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Comment #11 posted by FoM on April 08, 2004 at 12:31:08 PT
The Best Damn Letter We Received All Week!
Wednesday, April 07, 2004So, drug czar John Walters is back in Nevada again. Get used to it. With petition signatures being gathered to get a marijuana legalization initiative on November's ballot, you haven't seen the last of him -- not by a long shot.The Office of National Drug Control Policy is by law not supposed to be involved in state initiatives. That doesn't matter. Czar Walters is going to be Nevada's best buddy until after November -- but he will of course be visiting to talk about the national problem of prescription drug abuse, not a state initiative. If a reporter should happen to ask about his opinion of the state initiative, his real plan will work and he can respond however he wants. How clever.Czar Walters was in Nevada to tell everybody that prescription drug abuse has hit an all-time high and is now second only to marijuana in what he calls the national drug problem. There is a sad irony here. Czar Walters is against the rights of seriously ill and dying Americans to use marijuana medically, saying that there are safer more reliable drugs available for them to use. Now, when they use those allegedly safer drugs, they can apparently join the new national prescription drug problem.Perhaps medical marijuana patients have been telling the truth all along when they say marijuana is less dangerous than their legal prescriptions. Do you suppose that they are also telling the truth about marijuana relieving their pain better than the available addictive alternatives? If you ask John Walters, he will say no -- but he's not the one dying in pain. It's simply his job.JIM MILLERCO-FOUNDERMULTIPLE SCLEROSIS PATIENTS UNIONTOMS RIVER, N.J.Editor's note: Each issue, CityLife selects its favorite letter. This week's winner is courtesy of Jim Miller. For submitting the letter of the week, Jim wins a copy of graphic novel Y: The Last Man -- One Small Step.CityLife welcomes feedback. Send compliments, comments and complaints to: obrien; (fax) 702-871-3298; or CityLife, 1385 Pama Lane, Suite 111, Las Vegas, NV 89119. Letters must include the author's full name, home address and phone number (address and phone number for verification purposes only). Preference will be given to letters that address CityLife material, are under 400 words and are e-mailed. By submitting a letter, you grant us the right to edit, publish and archive it.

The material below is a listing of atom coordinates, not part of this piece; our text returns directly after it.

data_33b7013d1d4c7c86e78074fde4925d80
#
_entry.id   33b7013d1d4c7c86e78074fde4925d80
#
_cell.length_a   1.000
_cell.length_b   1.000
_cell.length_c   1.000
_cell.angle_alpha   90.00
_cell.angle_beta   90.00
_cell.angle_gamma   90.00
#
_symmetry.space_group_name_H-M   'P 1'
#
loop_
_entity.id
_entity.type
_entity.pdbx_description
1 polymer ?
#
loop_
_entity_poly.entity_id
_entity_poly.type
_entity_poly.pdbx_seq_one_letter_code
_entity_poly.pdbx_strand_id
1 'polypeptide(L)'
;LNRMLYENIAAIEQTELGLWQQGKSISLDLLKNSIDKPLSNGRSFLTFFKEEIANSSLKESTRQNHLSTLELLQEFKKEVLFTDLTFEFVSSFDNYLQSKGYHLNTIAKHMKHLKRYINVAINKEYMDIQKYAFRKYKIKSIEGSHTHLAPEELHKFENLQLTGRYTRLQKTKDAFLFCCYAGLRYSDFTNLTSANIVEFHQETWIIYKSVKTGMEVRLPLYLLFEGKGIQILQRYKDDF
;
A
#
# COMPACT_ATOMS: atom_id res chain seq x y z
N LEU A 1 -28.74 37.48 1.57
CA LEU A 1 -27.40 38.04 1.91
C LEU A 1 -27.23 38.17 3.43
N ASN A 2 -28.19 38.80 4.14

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Comment #10 posted by kaptinemo on March 19, 2004 at 04:32:40 PT:
They must really want to shrink the Fed civil
service rolls (smile).Ever heard of the 20/80 rule? Twenty percent of the people in any organization do 80% of the work. You have to wonder what the other 80% are doing. Having been a Fed civil servant, and a medicinal user at the same time, (who received numerous kudos for inniative and dependability) I can speak from experience as to the quality of work often produced by that 80%.Frankly, many of the 'civil servants' I knew got the CS jobs because of nepotism. A family member had a supervisory position and a relative was accepted over more qualified people. Once they got in, I often saw them take on the very same stereotypical attitudes many CS employees are often accused of having.Uncle desperately needs smart, capable and driven people to run the government...but he won't get them. Because of this latest testing nonsense. All he'll be left with are politically active religious fanatics creaming their pants at the prospect of using government resources for their own agendas, and unimaginative drones whose ultimate value is a metabolite-free body.So, now Uncle wants to make absolutely sure that all he can hire is the 'best of the rest'? At this rate, he'll certainly succeed...
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Comment #9 posted by FoM on March 18, 2004 at 21:42:29 PT

DC Drug Screening Awaits Approval
March 19, 2004  
By Sgt. 1st Class Doug Sample,